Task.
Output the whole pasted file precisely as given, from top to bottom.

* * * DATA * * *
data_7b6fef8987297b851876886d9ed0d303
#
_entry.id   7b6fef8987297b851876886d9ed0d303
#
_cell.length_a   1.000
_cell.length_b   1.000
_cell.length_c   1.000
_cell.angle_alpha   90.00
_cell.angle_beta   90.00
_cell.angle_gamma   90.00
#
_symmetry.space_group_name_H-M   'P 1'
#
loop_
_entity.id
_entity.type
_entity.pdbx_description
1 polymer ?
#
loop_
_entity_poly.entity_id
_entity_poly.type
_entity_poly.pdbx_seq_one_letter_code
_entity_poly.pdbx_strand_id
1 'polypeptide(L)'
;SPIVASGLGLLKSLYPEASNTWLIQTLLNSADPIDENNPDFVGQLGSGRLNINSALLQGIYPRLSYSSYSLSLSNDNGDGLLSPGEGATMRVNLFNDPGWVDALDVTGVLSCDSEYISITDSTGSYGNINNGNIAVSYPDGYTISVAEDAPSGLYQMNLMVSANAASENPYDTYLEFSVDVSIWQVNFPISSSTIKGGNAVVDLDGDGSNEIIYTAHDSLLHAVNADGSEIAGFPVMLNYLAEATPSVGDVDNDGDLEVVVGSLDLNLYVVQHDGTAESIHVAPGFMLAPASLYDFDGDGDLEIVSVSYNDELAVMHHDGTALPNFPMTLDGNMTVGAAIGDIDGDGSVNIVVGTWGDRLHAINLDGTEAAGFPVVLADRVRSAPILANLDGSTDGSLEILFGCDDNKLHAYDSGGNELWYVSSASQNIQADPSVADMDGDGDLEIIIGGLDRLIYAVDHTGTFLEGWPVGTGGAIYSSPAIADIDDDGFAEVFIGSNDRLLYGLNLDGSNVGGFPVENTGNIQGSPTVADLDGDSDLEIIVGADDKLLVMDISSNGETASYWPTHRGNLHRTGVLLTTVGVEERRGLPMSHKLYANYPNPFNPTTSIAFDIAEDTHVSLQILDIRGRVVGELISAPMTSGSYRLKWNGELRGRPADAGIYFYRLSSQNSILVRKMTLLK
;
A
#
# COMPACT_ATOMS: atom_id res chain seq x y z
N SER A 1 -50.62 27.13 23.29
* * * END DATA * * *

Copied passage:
data_7b6fef8987297b851876886d9ed0d303
#
_entry.id   7b6fef8987297b851876886d9ed0d303
#
_cell.length_a   1.000
_cell.length_b   1.000
_cell.length_c   1.000
_cell.angle_alpha   90.00
_cell.angle_beta   90.00
_cell.angle_gamma   90.00
#
_symmetry.space_group_name_H-M   'P 1'
#
loop_
_entity.id
_entity.type
_entity.pdbx_description
1 polymer ?
#
loop_
_entity_poly.entity_id
_entity_poly.type
_entity_poly.pdbx_seq_one_letter_code
_entity_poly.pdbx_strand_id
1 'polypeptide(L)'
;SPIVASGLGLLKSLYPEASNTWLIQTLLNSADPIDENNPDFVGQLGSGRLNINSALLQGIYPRLSYSSYSLSLSNDNGDGLLSPGEGATMRVNLFNDPGWVDALDVTGVLSCDSEYISITDSTGSYGNINNGNIAVSYPDGYTISVAEDAPSGLYQMNLMVSANAASENPYDTYLEFSVDVSIWQVNFPISSSTIKGGNAVVDLDGDGSNEIIYTAHDSLLHAVNADGSEIAGFPVMLNYLAEATPSVGDVDNDGDLEVVVGSLDLNLYVVQHDGTAESIHVAPGFMLAPASLYDFDGDGDLEIVSVSYNDELAVMHHDGTALPNFPMTLDGNMTVGAAIGDIDGDGSVNIVVGTWGDRLHAINLDGTEAAGFPVVLADRVRSAPILANLDGSTDGSLEILFGCDDNKLHAYDSGGNELWYVSSASQNIQADPSVADMDGDGDLEIIIGGLDRLIYAVDHTGTFLEGWPVGTGGAIYSSPAIADIDDDGFAEVFIGSNDRLLYGLNLDGSNVGGFPVENTGNIQGSPTVADLDGDSDLEIIVGADDKLLVMDISSNGETASYWPTHRGNLHRTGVLLTTVGVEERRGLPMSHKLYANYPNPFNPTTSIAFDIAEDTHVSLQILDIRGRVVGELISAPMTSGSYRLKWNGELRGRPADAGIYFYRLSSQNSILVRKMTLLK
;
A
#
# COMPACT_ATOMS: atom_id res chain seq x y z
N SER A 1 -50.62 27.13 23.29